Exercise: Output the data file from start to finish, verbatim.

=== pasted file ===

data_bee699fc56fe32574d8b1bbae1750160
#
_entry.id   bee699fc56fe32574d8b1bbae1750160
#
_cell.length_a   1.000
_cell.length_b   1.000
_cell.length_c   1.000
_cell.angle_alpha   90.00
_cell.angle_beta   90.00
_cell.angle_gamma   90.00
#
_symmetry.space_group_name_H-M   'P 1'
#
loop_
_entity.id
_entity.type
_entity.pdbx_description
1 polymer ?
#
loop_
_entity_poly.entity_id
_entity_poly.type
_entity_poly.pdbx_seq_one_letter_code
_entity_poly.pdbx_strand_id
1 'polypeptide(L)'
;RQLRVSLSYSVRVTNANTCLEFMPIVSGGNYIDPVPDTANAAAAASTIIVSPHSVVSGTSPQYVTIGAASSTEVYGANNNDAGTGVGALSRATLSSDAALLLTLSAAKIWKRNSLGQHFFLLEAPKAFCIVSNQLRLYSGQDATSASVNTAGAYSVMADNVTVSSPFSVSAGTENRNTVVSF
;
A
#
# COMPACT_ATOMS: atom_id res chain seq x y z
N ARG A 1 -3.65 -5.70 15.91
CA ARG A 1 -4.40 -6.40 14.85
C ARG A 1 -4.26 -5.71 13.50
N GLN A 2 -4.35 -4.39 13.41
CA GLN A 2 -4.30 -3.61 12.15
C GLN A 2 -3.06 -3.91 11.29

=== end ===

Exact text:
data_bee699fc56fe32574d8b1bbae1750160
#
_entry.id   bee699fc56fe32574d8b1bbae1750160
#
_cell.length_a   1.000
_cell.length_b   1.000
_cell.length_c   1.000
_cell.angle_alpha   90.00
_cell.angle_beta   90.00
_cell.angle_gamma   90.00
#
_symmetry.space_group_name_H-M   'P 1'
#
loop_
_entity.id
_entity.type
_entity.pdbx_description
1 polymer ?
#
loop_
_entity_poly.entity_id
_entity_poly.type
_entity_poly.pdbx_seq_one_letter_code
_entity_poly.pdbx_strand_id
1 'polypeptide(L)'
;RQLRVSLSYSVRVTNANTCLEFMPIVSGGNYIDPVPDTANAAAAASTIIVSPHSVVSGTSPQYVTIGAASSTEVYGANNNDAGTGVGALSRATLSSDAALLLTLSAAKIWKRNSLGQHFFLLEAPKAFCIVSNQLRLYSGQDATSASVNTAGAYSVMADNVTVSSPFSVSAGTENRNTVVSF
;
A
#
# COMPACT_ATOMS: atom_id res chain seq x y z
N ARG A 1 -3.65 -5.70 15.91
CA ARG A 1 -4.40 -6.40 14.85
C ARG A 1 -4.26 -5.71 13.50
N GLN A 2 -4.35 -4.39 13.41
CA GLN A 2 -4.30 -3.61 12.15
C GLN A 2 -3.06 -3.91 11.29